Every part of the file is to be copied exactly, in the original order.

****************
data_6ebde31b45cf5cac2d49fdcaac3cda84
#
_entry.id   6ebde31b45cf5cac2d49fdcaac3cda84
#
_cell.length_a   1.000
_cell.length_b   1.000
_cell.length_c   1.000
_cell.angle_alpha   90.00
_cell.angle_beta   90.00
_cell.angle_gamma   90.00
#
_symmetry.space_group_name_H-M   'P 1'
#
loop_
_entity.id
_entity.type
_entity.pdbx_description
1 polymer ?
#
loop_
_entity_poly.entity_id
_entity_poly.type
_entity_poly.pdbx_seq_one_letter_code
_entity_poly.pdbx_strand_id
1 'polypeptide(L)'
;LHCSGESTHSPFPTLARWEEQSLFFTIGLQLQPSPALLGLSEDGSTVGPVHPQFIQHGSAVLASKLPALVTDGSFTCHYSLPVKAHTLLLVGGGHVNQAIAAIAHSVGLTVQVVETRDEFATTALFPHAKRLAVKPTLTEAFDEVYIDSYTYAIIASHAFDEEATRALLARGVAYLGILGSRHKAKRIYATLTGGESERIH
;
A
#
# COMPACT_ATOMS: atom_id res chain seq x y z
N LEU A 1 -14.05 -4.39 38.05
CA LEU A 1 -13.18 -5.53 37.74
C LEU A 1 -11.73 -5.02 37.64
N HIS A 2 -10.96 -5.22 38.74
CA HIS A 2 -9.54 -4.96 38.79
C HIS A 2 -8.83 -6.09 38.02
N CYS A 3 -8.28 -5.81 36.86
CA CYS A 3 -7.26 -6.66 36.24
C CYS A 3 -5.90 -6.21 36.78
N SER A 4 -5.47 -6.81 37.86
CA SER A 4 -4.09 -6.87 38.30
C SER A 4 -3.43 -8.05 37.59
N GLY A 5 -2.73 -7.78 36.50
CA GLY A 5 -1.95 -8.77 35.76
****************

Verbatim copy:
data_6ebde31b45cf5cac2d49fdcaac3cda84
#
_entry.id   6ebde31b45cf5cac2d49fdcaac3cda84
#
_cell.length_a   1.000
_cell.length_b   1.000
_cell.length_c   1.000
_cell.angle_alpha   90.00
_cell.angle_beta   90.00
_cell.angle_gamma   90.00
#
_symmetry.space_group_name_H-M   'P 1'
#
loop_
_entity.id
_entity.type
_entity.pdbx_description
1 polymer ?
#
loop_
_entity_poly.entity_id
_entity_poly.type
_entity_poly.pdbx_seq_one_letter_code
_entity_poly.pdbx_strand_id
1 'polypeptide(L)'
;LHCSGESTHSPFPTLARWEEQSLFFTIGLQLQPSPALLGLSEDGSTVGPVHPQFIQHGSAVLASKLPALVTDGSFTCHYSLPVKAHTLLLVGGGHVNQAIAAIAHSVGLTVQVVETRDEFATTALFPHAKRLAVKPTLTEAFDEVYIDSYTYAIIASHAFDEEATRALLARGVAYLGILGSRHKAKRIYATLTGGESERIH
;
A
#
# COMPACT_ATOMS: atom_id res chain seq x y z
N LEU A 1 -14.05 -4.39 38.05
CA LEU A 1 -13.18 -5.53 37.74
C LEU A 1 -11.73 -5.02 37.64
N HIS A 2 -10.96 -5.22 38.74
CA HIS A 2 -9.54 -4.96 38.79
C HIS A 2 -8.83 -6.09 38.02
N CYS A 3 -8.28 -5.81 36.86
CA CYS A 3 -7.26 -6.66 36.24
C CYS A 3 -5.90 -6.21 36.78
N SER A 4 -5.47 -6.81 37.86
CA SER A 4 -4.09 -6.87 38.30
C SER A 4 -3.43 -8.05 37.59
N GLY A 5 -2.73 -7.78 36.50
CA GLY A 5 -1.95 -8.77 35.76